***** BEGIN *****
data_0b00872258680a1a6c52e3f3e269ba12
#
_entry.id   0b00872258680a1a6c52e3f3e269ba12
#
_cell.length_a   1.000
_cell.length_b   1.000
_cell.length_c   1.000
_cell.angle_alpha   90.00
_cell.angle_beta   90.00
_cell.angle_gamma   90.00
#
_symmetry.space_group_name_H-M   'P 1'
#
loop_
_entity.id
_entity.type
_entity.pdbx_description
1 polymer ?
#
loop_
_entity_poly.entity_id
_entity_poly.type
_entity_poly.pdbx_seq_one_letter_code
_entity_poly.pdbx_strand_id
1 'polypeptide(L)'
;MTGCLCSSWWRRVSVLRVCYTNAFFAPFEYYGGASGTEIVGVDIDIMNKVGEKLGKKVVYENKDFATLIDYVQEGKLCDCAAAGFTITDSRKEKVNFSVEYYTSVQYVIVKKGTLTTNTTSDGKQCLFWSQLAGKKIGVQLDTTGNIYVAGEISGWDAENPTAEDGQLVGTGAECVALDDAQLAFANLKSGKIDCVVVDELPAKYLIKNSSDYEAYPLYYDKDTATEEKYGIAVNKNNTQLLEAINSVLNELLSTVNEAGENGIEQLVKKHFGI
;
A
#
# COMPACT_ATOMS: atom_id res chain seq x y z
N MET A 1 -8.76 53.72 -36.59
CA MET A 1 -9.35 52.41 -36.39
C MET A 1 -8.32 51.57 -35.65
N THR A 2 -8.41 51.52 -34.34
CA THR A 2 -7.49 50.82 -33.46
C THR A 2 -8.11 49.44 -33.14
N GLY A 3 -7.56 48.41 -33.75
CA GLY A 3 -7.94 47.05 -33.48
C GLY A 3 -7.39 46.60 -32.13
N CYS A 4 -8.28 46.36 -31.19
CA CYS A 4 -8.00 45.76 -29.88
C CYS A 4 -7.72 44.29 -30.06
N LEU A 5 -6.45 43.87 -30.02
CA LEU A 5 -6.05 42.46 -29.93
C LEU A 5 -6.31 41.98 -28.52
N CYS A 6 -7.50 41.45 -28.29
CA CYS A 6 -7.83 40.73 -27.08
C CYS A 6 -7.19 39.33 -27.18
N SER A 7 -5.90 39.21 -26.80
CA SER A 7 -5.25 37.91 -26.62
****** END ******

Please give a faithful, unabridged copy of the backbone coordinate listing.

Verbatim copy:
data_0b00872258680a1a6c52e3f3e269ba12
#
_entry.id   0b00872258680a1a6c52e3f3e269ba12
#
_cell.length_a   1.000
_cell.length_b   1.000
_cell.length_c   1.000
_cell.angle_alpha   90.00
_cell.angle_beta   90.00
_cell.angle_gamma   90.00
#
_symmetry.space_group_name_H-M   'P 1'
#
loop_
_entity.id
_entity.type
_entity.pdbx_description
1 polymer ?
#
loop_
_entity_poly.entity_id
_entity_poly.type
_entity_poly.pdbx_seq_one_letter_code
_entity_poly.pdbx_strand_id
1 'polypeptide(L)'
;MTGCLCSSWWRRVSVLRVCYTNAFFAPFEYYGGASGTEIVGVDIDIMNKVGEKLGKKVVYENKDFATLIDYVQEGKLCDCAAAGFTITDSRKEKVNFSVEYYTSVQYVIVKKGTLTTNTTSDGKQCLFWSQLAGKKIGVQLDTTGNIYVAGEISGWDAENPTAEDGQLVGTGAECVALDDAQLAFANLKSGKIDCVVVDELPAKYLIKNSSDYEAYPLYYDKDTATEEKYGIAVNKNNTQLLEAINSVLNELLSTVNEAGENGIEQLVKKHFGI
;
A
#
# COMPACT_ATOMS: atom_id res chain seq x y z
N MET A 1 -8.76 53.72 -36.59
CA MET A 1 -9.35 52.41 -36.39
C MET A 1 -8.32 51.57 -35.65
N THR A 2 -8.41 51.52 -34.34
CA THR A 2 -7.49 50.82 -33.46
C THR A 2 -8.11 49.44 -33.14
N GLY A 3 -7.56 48.41 -33.75
CA GLY A 3 -7.94 47.05 -33.48
C GLY A 3 -7.39 46.60 -32.13
N CYS A 4 -8.28 46.36 -31.19
CA CYS A 4 -8.00 45.76 -29.88
C CYS A 4 -7.72 44.29 -30.06
N LEU A 5 -6.45 43.87 -30.02
CA LEU A 5 -6.05 42.46 -29.93
C LEU A 5 -6.31 41.98 -28.52
N CYS A 6 -7.50 41.45 -28.29
CA CYS A 6 -7.83 40.73 -27.08
C CYS A 6 -7.19 39.33 -27.18
N SER A 7 -5.90 39.21 -26.80
CA SER A 7 -5.25 37.91 -26.62